U.S. to provide Ukraine upgraded Abrams tanks but no secret armor; according to three sources familiar with the discussions, the United States plans to ship the Ukrainian capital Kyiv the Abrams main battle tank in its more sophisticated M1A2 configuration than the older A1 version, the military has in storage.
However, the 31 tanks destined for Ukraine will not have the secret armor composition that makes the Army’s newest version so dangerous, according to the people who spoke anonymously to share sensitive conversations.
The A2 model’s upgraded optics and controls will allow the Army to phase out the A1 model within the next three years. While superficially similar to the A1, the A2’s commander’s weapon station has been updated to include superior optics for targeting and a separate thermal viewer that gives the commander the freedom to independently scan for targets in any weather or on any battlefield.
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The inside has been rethought extensively to accommodate cutting-edge equipment. Most importantly, a new inter-vehicle information system enables cars to exchange information continuously and automatically through digitally implemented control mechanisms. This advanced equipment allows superiors to monitor the whereabouts of allied vehicles swiftly, pinpoint the whereabouts of hostile forces, and handle artillery requests.
According to a fourth source familiar with the strategy, it is against federal law to export Abrams tanks equipped with the classified armor packages employed by the United States military. Before selling vehicles to other countries, the United States removes this secret armor “recipe.” The United States offers additional protection packages for its overseas military clients.
According to one defense official and two other persons with knowledge of the discussions, the Pentagon intends to offer Ukraine the A2 version in this “exportable” form.
Delivering the Abrams tanks to Ukraine is still up in the air. Only at a plant in Lima, Ohio, run by General Dynamics and owned by the government, the tanks get put together. There is a capacity of 12 tanks per month at that plant, but the line is currently backed up with fresh tank orders for Taiwan and Poland.
Army procurement chief Doug Bush told reporters on Wednesday that the service gave various options from which senior officials could choose.
Poland has bought 250 A2 tanks, with deliveries beginning in 2025, and in the meanwhile, is receiving an emergency infusion of 116 M1A1 tanks that were just decommissioned from Marine Corps service. Since the Marine Corps tank regiments were disbanded, hundreds of well-maintained tanks became immediately available to fulfill Warsaw’s request to replace the 250 Soviet-era T-72 tanks it handed Ukraine last year.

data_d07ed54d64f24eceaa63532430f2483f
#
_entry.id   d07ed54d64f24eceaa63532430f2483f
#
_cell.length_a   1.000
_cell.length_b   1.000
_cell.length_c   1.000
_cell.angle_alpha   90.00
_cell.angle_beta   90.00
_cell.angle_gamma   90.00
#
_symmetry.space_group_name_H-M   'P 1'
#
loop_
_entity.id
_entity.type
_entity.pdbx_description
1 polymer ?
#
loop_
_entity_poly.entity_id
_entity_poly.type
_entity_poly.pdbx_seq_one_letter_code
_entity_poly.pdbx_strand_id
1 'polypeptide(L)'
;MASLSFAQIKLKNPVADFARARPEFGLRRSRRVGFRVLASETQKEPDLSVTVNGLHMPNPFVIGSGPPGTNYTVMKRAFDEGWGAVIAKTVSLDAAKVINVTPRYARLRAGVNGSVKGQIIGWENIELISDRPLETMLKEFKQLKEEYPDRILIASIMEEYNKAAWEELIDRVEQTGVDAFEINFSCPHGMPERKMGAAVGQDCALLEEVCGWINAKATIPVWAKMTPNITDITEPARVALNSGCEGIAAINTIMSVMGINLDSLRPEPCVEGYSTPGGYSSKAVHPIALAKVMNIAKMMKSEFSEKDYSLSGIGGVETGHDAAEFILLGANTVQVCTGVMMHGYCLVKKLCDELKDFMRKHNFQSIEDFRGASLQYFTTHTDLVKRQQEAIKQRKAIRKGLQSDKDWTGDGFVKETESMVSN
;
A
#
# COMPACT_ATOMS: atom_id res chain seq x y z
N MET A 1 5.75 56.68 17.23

To defend its territory, Taiwan bought 108 M1A2 tanks in 2019. The first of these tanks won’t arrive until 2024.
General Dynamics no longer manufactures the M1, but they have many “M1 seed vehicles,” essentially just shells. General Dynamics updates the seed cars it uses for new orders with cutting-edge equipment based on the desired variety.
Such improvements, however, are neither “simple nor rapid,” as Bush put it.
The U.S. has indicated it is buying the Abrams from industry, which means they will only get on the battlefield for several months, if not years, due to industrial limits in upgrading them. To help Ukrainian forces incorporate the tanks into their overall operations, the United States will train them in “combined arms maneuver” techniques and the maintenance and operation of the tanks themselves.
The Soviet-era tanks that Ukraine currently uses need to be revised compared to the firepower, accuracy, and armor of either Abrams variant. However, experts warn that it will be difficult for Ukrainian forces to maintain them operationally if they arrive.
In light of these difficulties, the Biden administration advocated for delivering Leopard tanks built in Germany because they are simpler to maintain and train with. This spring should see the first Leopards from Germany and elsewhere in Europe making their way to Ukraine.
The Abrams tank uses a jet turbine engine, which is more expensive and requires more maintenance than diesel tanks. They are challenging to maintain, and an accidental mistake by the crew could result in an explosion.
Still, they can only function with a vast support system that includes M88 recovery vehicles for fixing damaged components in the field.
We’ve discussed how difficult it is to maintain the M1’s complicated armament system and Pentagon spokesman Brig. Gen. Pat Ryder confirmed as much on Tuesday. That was correct yesteryear, is accurate today, and will be exact tomorrow.